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Cigarette Girl and Commodity Nationalism

Marina Welker, Associate Professor, Anthropology

Friday, March 1, 4:00 pm

Marina Welker is an associate professor in the Department of Anthropology at Cornell
University. She is the author of Enacting the Corporation: An American Mining Firm in
Postauthoritarian Indonesia (University of California Press, 2014) and Kretek Capitalism:
Making, Marketing, and Consuming Clove Cigarettes in Indonesia (University of California
Press, 2024).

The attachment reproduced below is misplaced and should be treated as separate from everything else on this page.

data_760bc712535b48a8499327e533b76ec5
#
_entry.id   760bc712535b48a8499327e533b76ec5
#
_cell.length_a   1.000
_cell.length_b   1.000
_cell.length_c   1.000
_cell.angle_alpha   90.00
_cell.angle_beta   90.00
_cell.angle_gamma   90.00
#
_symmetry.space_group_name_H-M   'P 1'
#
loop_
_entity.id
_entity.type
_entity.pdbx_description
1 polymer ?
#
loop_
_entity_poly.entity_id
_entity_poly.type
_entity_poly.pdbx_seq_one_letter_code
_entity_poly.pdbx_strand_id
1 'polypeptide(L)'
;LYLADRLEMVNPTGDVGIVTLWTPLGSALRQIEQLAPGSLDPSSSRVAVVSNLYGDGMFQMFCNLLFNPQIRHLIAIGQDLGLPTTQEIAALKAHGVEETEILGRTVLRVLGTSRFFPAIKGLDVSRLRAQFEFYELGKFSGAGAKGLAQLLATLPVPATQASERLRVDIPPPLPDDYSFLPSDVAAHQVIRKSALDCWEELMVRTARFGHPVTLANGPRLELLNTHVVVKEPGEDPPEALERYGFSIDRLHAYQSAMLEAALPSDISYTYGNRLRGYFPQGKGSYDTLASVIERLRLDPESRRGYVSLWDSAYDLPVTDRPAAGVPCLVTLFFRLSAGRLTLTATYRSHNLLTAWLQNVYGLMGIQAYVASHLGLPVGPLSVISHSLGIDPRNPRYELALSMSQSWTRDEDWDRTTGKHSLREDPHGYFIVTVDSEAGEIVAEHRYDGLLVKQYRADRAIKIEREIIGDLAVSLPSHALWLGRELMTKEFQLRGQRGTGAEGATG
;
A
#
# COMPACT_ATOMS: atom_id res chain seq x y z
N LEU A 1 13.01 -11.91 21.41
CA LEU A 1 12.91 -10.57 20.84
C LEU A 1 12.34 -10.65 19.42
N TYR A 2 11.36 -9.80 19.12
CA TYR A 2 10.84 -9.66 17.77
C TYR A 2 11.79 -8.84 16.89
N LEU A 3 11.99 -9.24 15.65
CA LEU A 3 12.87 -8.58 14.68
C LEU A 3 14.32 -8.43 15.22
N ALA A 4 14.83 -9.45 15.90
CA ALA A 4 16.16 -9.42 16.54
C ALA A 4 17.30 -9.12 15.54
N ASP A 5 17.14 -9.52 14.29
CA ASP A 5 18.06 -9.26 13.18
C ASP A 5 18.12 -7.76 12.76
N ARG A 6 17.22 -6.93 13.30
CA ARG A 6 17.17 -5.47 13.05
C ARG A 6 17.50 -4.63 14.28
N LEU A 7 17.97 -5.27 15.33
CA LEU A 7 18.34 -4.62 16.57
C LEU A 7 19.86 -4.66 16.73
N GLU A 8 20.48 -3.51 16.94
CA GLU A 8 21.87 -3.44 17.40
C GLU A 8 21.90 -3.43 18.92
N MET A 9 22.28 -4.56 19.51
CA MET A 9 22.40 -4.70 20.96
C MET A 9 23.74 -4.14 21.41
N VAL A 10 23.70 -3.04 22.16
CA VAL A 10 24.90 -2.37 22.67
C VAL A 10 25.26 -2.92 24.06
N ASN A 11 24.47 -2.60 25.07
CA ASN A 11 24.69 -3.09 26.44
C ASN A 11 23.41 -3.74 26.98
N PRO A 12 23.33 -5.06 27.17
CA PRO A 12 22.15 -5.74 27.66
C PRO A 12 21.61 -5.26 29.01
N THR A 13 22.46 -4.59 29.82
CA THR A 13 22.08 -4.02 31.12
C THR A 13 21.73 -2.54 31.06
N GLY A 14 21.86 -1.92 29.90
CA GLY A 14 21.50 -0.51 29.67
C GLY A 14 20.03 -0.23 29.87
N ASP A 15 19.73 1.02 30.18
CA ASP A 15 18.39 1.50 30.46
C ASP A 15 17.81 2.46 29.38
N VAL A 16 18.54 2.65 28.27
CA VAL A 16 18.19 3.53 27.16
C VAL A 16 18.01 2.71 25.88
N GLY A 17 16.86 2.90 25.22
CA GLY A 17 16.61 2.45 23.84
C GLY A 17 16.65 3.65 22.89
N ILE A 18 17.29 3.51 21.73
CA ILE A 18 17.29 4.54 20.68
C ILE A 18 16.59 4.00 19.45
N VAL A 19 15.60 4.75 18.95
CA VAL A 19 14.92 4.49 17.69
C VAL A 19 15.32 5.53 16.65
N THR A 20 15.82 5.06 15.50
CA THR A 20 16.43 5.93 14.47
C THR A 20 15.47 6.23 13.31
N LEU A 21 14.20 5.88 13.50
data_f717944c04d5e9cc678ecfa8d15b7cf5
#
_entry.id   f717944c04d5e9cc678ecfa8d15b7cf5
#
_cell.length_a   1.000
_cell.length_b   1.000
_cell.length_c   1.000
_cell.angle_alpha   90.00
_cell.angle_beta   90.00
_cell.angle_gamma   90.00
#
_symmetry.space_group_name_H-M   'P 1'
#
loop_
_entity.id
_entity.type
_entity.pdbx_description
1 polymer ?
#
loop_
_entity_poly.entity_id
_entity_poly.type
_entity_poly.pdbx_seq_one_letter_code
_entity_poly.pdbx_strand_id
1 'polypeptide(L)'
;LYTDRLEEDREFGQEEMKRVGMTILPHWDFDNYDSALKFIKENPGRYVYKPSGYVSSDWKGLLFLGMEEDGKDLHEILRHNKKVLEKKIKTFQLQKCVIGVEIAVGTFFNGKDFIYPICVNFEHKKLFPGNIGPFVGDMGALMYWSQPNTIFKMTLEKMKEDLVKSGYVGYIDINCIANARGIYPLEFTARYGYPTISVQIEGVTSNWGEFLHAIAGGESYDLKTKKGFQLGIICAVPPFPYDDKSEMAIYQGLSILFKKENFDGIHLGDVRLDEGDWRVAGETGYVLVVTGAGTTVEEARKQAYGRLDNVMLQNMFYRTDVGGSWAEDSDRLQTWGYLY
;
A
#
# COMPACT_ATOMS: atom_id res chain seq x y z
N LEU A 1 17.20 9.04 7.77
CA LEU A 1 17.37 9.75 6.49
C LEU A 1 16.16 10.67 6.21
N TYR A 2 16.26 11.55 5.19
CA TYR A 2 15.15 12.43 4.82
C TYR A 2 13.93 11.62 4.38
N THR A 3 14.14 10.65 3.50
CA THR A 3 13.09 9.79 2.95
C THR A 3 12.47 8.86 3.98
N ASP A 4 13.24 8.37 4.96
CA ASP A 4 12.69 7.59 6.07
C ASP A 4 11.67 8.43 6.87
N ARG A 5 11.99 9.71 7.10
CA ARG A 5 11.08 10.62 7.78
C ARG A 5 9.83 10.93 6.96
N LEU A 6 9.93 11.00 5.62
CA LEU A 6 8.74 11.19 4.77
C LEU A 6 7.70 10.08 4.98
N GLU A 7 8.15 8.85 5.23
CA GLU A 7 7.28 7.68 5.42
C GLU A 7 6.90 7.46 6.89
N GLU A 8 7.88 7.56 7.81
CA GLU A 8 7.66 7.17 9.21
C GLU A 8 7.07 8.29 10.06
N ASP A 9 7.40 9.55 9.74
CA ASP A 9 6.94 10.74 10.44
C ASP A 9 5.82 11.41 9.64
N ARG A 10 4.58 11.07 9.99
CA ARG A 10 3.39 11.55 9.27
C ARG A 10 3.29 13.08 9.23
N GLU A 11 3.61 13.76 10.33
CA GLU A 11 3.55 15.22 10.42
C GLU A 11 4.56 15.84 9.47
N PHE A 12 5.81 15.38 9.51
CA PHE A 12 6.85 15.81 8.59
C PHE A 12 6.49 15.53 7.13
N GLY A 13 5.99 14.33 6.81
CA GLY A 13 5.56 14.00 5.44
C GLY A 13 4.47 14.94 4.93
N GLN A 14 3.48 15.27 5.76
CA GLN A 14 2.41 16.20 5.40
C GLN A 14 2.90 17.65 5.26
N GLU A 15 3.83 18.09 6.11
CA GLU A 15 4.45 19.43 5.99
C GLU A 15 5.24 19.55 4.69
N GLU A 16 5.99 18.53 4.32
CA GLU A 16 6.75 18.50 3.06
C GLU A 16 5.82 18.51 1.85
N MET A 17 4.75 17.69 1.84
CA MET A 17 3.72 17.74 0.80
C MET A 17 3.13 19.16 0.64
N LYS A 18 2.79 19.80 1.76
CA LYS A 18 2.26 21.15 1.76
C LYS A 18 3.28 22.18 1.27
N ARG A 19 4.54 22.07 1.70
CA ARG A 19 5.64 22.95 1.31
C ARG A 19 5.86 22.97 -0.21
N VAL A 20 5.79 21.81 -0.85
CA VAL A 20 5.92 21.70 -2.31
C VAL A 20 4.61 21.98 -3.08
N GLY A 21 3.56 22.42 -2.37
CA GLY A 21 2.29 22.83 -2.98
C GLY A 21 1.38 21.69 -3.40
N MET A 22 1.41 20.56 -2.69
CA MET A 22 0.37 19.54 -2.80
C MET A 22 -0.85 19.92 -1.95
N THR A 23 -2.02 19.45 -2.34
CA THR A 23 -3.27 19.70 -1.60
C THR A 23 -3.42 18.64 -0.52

With its recent hit series Cigarette Girl, Netflix is shoring up its market position in Indonesia, the world’s fourth most populous country. Based on a novel by Ratih Kumala, Cigarette Girl weaves a tale of romantic family and business intrigue against a historical backdrop of postcolonial nationalism, political violence, and tobacco industry growth. Examining what Cigarette Girl reveals and conceals about the past, I argue that the series reproduces commodity nationalist aesthetics, fantasies, and ideologies that frame the clove cigarette (kretek) as indigenous cultural heritage. By centering the hand-rolled kretek and Javanese business rivalries, Cigarette Girl obscures how machine-rolled kretek and Chinese Indonesian families actually dominate the market. As the series grapples with other unresolved historical issues, including class and gender inequalities, the 1965/6 massacres, the military occupation of West Papua, and Indonesia’s tobacco-related disease epidemic, it also arrives at politically conservative conclusions.